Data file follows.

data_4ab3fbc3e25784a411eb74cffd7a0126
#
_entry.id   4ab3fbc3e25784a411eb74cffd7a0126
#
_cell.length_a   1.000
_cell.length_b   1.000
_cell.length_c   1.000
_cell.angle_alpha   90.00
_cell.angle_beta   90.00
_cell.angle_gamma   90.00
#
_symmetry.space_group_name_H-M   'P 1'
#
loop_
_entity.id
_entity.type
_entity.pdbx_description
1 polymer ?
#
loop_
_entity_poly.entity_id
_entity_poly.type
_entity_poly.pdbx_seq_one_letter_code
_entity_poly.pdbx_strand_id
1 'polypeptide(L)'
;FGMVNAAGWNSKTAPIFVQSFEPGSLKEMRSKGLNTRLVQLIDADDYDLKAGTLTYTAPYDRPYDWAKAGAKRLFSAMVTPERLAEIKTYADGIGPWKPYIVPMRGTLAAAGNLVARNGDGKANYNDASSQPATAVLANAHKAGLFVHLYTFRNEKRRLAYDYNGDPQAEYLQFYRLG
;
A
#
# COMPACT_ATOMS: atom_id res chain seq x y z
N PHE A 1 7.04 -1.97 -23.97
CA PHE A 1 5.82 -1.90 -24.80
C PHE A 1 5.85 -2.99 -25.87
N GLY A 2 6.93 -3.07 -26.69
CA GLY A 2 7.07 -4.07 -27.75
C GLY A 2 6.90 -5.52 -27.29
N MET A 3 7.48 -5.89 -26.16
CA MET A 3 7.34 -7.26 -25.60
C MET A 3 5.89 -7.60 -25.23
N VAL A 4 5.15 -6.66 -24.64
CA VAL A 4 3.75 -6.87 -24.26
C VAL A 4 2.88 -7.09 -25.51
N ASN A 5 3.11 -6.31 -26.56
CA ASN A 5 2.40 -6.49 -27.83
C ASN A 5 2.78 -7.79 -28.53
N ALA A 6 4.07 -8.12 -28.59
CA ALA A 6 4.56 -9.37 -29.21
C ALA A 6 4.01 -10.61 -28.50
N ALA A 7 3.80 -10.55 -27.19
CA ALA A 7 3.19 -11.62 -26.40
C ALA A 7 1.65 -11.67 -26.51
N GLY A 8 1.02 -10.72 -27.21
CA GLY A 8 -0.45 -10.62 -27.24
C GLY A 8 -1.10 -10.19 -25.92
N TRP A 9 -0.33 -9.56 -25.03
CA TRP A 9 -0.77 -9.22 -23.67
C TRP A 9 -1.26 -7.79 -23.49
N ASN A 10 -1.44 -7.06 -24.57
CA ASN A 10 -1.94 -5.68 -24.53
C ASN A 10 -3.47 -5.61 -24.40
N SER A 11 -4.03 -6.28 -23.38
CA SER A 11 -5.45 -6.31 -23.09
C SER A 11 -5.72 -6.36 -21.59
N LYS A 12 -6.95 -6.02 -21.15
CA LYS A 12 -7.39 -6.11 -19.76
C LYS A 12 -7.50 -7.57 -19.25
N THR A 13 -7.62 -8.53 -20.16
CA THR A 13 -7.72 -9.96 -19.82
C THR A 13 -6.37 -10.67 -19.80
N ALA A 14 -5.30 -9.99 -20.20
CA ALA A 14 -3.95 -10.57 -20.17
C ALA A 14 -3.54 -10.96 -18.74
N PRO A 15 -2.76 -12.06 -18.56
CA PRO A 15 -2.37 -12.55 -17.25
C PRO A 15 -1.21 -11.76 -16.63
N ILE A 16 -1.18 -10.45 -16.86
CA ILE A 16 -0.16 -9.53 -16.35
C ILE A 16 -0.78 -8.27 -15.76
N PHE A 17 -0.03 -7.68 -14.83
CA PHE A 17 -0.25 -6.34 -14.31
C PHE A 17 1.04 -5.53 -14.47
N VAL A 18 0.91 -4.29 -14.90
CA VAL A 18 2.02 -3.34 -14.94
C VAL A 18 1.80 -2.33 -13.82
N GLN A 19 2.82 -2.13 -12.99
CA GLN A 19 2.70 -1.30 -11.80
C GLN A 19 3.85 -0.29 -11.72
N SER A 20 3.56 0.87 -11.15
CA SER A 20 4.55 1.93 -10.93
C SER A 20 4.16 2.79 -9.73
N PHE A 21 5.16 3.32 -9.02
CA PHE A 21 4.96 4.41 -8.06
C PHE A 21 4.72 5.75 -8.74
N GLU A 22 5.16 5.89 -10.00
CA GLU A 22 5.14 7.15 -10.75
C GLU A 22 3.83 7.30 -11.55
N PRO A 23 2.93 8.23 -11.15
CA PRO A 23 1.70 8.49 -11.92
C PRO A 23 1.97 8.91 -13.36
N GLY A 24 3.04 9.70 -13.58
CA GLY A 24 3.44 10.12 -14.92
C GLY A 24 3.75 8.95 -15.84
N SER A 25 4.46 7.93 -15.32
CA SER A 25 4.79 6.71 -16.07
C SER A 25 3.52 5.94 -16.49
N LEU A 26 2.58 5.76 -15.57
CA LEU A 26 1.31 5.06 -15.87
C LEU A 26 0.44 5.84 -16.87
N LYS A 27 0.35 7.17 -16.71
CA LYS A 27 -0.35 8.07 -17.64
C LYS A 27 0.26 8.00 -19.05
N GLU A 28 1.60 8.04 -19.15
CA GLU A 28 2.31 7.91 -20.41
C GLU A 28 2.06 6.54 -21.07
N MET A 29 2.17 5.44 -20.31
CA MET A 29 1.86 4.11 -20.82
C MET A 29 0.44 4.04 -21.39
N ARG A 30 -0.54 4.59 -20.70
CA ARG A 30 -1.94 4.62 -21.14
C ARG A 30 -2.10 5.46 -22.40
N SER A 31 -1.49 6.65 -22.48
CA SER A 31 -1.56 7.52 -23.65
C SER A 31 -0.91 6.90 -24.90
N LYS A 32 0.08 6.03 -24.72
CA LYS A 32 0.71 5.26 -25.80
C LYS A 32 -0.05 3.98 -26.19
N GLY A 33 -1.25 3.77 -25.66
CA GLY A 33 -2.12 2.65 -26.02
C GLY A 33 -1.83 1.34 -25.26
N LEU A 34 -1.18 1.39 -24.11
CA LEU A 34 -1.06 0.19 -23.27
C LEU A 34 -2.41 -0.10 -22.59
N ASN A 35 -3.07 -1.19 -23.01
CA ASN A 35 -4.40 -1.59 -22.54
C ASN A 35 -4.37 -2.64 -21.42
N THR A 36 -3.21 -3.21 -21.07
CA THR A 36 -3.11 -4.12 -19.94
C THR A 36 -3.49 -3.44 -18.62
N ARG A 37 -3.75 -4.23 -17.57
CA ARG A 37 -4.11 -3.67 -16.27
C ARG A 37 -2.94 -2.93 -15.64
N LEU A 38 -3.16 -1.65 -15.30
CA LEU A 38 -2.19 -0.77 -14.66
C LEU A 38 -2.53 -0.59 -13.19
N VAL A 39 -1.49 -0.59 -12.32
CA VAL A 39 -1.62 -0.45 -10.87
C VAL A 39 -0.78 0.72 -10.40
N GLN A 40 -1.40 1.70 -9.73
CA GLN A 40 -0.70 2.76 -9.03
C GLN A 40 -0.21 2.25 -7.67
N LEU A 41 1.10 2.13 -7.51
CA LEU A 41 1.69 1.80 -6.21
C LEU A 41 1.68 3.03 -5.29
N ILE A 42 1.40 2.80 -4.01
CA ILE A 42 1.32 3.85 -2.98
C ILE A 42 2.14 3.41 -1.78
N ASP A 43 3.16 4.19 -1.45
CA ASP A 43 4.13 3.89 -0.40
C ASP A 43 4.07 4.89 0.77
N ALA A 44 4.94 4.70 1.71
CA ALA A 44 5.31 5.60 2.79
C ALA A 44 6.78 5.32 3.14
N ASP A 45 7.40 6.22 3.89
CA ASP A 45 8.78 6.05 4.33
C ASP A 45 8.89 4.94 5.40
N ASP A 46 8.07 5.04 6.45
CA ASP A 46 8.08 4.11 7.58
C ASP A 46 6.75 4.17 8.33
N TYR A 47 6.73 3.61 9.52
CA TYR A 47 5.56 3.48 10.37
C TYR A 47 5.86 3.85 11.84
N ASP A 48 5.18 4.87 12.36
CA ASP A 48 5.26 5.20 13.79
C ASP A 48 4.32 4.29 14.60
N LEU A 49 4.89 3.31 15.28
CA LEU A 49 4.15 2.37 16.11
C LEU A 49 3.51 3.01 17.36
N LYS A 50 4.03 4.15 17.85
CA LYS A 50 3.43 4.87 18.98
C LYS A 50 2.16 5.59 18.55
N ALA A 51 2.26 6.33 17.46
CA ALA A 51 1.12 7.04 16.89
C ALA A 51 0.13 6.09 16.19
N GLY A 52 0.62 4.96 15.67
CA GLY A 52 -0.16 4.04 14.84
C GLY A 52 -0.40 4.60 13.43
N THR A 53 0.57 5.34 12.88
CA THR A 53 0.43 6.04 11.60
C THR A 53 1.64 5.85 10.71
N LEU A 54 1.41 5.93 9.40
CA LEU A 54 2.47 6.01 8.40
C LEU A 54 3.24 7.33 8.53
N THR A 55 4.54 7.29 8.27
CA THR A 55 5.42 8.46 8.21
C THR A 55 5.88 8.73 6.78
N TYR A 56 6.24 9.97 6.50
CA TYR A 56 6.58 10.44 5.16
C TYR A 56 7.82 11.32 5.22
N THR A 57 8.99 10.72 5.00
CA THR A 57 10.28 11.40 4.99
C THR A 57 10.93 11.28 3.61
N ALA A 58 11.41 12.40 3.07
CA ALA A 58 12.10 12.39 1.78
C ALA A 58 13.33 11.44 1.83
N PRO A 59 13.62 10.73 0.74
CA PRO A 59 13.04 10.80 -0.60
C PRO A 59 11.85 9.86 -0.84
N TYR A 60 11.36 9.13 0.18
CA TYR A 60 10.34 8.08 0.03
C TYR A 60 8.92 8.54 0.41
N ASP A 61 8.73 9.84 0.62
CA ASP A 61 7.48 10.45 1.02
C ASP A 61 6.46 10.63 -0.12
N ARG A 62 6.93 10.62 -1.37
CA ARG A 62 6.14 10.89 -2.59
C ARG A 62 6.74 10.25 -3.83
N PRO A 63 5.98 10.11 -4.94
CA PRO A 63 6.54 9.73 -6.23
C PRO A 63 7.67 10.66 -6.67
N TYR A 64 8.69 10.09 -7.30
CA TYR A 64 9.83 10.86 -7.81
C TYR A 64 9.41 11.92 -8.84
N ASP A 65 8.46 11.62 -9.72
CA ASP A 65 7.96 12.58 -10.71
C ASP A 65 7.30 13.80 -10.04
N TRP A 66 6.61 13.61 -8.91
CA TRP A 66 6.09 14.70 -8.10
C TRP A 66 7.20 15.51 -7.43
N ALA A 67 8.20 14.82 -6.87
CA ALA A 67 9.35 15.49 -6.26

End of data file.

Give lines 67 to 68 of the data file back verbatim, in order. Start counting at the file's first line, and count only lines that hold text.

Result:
N THR A 13 -7.62 -8.53 -20.16
CA THR A 13 -7.72 -9.96 -19.82